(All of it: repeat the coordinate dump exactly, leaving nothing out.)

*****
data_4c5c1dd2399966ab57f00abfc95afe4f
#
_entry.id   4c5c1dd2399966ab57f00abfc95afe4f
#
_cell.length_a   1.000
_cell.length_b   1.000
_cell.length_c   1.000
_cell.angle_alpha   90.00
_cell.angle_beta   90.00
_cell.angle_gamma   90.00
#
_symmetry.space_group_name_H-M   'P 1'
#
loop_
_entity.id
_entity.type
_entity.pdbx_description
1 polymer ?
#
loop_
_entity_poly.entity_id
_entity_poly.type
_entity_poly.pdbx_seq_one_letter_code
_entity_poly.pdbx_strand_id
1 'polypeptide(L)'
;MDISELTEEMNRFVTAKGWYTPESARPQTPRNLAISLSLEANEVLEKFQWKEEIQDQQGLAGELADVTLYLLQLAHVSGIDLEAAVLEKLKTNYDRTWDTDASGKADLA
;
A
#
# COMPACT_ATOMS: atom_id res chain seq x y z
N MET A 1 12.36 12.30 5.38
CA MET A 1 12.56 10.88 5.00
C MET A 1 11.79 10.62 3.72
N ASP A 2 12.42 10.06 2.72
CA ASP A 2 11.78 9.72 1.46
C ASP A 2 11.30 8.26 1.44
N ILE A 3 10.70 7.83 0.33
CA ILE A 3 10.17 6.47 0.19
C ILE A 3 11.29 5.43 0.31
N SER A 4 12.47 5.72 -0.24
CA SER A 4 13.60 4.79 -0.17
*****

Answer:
data_4c5c1dd2399966ab57f00abfc95afe4f
#
_entry.id   4c5c1dd2399966ab57f00abfc95afe4f
#
_cell.length_a   1.000
_cell.length_b   1.000
_cell.length_c   1.000
_cell.angle_alpha   90.00
_cell.angle_beta   90.00
_cell.angle_gamma   90.00
#
_symmetry.space_group_name_H-M   'P 1'
#
loop_
_entity.id
_entity.type
_entity.pdbx_description
1 polymer ?
#
loop_
_entity_poly.entity_id
_entity_poly.type
_entity_poly.pdbx_seq_one_letter_code
_entity_poly.pdbx_strand_id
1 'polypeptide(L)'
;MDISELTEEMNRFVTAKGWYTPESARPQTPRNLAISLSLEANEVLEKFQWKEEIQDQQGLAGELADVTLYLLQLAHVSGIDLEAAVLEKLKTNYDRTWDTDASGKADLA
;
A
#
# COMPACT_ATOMS: atom_id res chain seq x y z
N MET A 1 12.36 12.30 5.38
CA MET A 1 12.56 10.88 5.00
C MET A 1 11.79 10.62 3.72
N ASP A 2 12.42 10.06 2.72
CA ASP A 2 11.78 9.72 1.46
C ASP A 2 11.30 8.26 1.44
N ILE A 3 10.70 7.83 0.33
CA ILE A 3 10.17 6.47 0.19
C ILE A 3 11.29 5.43 0.31
N SER A 4 12.47 5.72 -0.24
CA SER A 4 13.60 4.79 -0.17